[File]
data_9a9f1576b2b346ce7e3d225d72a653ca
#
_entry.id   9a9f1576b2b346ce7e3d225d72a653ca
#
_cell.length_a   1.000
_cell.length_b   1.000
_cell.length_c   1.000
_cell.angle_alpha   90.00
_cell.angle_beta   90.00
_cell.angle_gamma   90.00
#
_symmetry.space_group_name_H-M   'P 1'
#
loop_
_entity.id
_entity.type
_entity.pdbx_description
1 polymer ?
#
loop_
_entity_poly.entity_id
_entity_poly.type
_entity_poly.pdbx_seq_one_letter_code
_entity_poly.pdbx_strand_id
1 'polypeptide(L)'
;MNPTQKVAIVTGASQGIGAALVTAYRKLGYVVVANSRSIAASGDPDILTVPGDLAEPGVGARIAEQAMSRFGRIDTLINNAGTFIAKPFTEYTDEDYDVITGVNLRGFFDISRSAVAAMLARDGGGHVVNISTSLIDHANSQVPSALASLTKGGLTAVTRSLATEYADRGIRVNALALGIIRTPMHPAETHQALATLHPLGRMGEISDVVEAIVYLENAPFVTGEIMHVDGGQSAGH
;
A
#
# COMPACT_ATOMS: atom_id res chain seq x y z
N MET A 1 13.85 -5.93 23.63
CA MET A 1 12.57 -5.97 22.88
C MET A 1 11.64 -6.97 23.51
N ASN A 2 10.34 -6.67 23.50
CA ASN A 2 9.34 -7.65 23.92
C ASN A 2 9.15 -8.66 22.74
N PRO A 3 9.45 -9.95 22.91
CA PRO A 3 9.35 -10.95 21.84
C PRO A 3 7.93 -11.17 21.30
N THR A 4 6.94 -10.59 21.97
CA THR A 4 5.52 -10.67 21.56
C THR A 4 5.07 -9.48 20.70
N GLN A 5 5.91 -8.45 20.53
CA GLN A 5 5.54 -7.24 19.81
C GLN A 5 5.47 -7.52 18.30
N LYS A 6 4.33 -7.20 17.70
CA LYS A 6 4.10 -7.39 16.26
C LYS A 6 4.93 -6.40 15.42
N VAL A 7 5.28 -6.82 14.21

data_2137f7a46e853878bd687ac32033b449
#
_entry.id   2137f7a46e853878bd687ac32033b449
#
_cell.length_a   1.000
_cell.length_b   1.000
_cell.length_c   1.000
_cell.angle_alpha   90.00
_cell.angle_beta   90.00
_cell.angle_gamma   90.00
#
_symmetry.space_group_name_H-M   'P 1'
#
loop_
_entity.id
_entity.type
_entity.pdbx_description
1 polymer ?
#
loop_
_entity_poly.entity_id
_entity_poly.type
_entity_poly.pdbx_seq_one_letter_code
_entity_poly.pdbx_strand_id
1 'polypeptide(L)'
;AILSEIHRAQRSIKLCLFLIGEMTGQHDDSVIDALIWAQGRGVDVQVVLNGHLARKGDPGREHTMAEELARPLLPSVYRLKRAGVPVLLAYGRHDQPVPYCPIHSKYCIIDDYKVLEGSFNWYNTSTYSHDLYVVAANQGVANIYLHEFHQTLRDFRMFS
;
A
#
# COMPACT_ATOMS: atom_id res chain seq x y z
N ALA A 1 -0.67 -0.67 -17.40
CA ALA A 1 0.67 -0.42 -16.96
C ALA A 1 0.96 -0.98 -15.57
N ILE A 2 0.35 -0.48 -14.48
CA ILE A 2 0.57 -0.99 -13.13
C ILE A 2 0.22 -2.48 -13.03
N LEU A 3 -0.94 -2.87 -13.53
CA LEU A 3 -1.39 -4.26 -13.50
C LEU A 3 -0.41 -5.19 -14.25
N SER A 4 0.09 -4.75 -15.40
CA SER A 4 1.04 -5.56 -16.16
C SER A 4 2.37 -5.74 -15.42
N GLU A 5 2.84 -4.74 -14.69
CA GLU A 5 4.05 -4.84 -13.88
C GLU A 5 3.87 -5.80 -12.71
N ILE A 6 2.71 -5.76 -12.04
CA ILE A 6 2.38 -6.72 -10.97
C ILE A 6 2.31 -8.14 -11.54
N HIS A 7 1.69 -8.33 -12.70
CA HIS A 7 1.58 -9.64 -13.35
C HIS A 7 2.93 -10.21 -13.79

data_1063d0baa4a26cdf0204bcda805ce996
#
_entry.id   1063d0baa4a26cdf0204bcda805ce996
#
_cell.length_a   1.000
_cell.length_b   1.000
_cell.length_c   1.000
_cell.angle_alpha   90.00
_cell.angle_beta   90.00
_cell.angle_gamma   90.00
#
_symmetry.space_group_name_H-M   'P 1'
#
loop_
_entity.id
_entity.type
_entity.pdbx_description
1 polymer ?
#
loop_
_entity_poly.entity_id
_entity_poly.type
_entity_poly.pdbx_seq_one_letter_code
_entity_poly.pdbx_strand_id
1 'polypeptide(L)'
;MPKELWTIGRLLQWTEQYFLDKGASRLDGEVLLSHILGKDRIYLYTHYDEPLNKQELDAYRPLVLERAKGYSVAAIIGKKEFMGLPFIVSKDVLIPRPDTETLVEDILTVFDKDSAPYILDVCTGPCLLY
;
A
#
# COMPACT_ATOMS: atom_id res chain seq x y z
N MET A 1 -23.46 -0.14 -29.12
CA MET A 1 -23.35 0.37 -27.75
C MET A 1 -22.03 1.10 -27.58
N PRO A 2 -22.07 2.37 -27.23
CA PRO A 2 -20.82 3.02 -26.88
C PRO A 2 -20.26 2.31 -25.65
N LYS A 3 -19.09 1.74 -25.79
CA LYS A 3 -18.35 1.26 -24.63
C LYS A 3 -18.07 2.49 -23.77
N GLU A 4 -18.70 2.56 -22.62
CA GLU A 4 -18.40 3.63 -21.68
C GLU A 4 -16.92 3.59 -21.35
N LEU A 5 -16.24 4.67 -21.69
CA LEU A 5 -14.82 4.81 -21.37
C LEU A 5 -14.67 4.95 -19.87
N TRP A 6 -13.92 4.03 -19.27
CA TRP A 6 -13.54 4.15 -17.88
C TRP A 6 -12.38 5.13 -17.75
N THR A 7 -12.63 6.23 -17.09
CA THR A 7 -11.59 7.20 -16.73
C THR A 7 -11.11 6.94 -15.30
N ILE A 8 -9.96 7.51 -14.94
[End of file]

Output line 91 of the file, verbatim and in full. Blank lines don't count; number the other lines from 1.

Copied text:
C SER A 4 2.37 -5.74 -15.42